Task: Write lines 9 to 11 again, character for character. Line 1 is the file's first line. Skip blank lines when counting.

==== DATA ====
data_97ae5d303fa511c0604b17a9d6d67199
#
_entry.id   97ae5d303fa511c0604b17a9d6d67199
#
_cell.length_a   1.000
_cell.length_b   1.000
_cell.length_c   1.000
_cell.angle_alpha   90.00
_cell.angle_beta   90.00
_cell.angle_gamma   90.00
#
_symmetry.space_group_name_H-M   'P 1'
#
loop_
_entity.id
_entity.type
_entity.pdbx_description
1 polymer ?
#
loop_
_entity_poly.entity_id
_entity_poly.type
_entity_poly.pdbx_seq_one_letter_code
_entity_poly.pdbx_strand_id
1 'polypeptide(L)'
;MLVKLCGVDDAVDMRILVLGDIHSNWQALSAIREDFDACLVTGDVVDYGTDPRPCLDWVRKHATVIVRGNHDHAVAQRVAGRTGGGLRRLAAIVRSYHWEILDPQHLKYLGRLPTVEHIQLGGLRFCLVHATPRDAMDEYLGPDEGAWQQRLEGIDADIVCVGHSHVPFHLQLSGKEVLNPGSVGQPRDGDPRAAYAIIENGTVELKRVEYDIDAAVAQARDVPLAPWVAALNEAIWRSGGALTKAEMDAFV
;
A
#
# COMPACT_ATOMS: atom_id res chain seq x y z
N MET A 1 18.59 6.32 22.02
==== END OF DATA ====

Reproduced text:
_cell.angle_beta   90.00
_cell.angle_gamma   90.00
#